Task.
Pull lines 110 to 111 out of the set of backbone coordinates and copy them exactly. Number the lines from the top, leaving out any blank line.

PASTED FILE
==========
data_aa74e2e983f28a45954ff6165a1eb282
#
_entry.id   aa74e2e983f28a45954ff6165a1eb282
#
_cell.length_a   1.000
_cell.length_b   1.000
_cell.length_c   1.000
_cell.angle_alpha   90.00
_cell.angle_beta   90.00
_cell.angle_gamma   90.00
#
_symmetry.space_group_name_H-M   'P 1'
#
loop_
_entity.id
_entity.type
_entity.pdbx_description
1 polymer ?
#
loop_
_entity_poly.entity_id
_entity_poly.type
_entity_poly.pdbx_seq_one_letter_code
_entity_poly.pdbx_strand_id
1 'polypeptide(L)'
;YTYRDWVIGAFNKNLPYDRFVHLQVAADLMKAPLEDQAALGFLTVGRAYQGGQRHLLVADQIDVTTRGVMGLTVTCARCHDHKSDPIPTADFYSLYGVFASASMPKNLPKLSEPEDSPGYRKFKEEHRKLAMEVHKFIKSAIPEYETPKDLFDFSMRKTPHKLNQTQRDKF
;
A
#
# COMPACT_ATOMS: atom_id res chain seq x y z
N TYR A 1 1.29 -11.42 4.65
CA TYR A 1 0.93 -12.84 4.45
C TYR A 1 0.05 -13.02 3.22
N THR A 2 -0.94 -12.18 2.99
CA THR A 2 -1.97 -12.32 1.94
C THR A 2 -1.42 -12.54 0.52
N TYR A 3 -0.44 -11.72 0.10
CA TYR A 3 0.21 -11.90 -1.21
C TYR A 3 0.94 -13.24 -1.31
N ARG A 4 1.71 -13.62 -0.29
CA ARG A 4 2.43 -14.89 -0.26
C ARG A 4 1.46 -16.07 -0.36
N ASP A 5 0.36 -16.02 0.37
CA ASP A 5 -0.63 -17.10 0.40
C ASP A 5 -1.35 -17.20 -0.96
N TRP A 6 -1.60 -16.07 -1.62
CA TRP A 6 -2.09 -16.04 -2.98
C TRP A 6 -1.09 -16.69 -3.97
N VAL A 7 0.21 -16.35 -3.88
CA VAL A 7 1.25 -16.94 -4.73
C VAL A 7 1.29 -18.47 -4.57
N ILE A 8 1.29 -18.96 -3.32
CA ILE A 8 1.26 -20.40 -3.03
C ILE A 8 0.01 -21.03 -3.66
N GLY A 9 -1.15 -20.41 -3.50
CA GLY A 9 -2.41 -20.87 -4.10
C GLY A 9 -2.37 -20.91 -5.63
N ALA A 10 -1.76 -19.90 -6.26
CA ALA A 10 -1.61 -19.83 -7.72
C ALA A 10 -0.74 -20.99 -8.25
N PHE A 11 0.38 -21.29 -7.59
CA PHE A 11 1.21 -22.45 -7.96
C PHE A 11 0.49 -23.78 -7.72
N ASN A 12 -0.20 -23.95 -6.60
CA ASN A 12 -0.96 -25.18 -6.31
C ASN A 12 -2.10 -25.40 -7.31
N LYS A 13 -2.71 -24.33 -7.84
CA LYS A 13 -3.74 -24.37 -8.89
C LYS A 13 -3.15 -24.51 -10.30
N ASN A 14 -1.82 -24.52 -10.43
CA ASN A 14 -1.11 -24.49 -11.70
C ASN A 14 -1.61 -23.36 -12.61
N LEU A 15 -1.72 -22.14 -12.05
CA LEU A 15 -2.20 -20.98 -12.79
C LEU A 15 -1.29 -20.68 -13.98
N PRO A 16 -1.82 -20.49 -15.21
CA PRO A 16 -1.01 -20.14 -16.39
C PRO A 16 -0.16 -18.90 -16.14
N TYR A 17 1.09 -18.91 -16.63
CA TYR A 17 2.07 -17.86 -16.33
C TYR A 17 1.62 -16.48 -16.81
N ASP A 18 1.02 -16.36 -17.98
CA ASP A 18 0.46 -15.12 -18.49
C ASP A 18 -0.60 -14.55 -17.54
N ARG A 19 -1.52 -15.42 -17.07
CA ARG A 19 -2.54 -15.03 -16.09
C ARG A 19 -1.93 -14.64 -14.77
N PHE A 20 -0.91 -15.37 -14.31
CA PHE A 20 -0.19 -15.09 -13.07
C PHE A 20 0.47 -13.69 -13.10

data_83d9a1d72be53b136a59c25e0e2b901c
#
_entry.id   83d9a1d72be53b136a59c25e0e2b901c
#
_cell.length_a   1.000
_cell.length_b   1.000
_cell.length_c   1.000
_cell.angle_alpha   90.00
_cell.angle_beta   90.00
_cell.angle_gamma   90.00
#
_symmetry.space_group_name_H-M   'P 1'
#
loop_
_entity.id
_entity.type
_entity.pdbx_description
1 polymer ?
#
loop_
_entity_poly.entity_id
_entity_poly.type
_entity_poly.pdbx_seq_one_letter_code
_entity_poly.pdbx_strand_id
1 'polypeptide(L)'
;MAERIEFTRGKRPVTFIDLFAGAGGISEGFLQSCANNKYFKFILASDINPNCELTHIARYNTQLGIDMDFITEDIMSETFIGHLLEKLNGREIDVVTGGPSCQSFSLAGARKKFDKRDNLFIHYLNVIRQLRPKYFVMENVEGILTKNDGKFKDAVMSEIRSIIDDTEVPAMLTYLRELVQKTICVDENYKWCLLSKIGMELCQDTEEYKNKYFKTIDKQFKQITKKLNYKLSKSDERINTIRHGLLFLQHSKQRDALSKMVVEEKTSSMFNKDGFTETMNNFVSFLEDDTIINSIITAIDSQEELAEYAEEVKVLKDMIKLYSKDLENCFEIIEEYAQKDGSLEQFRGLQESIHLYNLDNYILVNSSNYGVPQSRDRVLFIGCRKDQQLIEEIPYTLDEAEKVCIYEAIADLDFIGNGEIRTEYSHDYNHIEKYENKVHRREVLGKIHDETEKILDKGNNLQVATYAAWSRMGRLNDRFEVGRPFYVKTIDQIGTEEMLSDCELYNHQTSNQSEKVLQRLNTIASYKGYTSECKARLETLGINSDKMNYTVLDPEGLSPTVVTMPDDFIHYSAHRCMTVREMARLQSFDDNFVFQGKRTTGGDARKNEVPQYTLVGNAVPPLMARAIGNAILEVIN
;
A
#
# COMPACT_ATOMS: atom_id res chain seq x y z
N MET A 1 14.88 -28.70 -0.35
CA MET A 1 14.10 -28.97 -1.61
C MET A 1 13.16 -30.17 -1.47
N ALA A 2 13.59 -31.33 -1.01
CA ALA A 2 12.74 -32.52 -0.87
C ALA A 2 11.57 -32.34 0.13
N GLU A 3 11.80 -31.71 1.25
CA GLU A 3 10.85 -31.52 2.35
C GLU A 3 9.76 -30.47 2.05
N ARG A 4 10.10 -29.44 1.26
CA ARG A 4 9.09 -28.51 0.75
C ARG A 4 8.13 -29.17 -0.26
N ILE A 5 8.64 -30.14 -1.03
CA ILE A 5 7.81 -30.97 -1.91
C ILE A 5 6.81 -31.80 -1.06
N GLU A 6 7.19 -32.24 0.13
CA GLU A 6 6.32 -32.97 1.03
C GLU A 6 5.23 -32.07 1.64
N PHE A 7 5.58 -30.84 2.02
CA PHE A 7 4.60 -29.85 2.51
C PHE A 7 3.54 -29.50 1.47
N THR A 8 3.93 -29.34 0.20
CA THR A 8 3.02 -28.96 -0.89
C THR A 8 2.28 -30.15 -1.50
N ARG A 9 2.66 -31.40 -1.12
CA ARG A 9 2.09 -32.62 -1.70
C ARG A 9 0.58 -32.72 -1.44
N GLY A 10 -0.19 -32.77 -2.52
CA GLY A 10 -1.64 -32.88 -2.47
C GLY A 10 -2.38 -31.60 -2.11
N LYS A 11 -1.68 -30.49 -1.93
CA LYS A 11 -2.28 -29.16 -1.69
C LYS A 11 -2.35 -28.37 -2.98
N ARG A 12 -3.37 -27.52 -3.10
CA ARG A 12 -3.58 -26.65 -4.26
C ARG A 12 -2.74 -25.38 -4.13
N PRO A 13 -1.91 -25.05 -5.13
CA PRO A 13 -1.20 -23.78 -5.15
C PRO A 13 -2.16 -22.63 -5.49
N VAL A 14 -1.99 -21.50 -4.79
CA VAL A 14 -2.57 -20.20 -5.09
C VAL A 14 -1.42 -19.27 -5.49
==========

loop_
_entity_poly.entity_id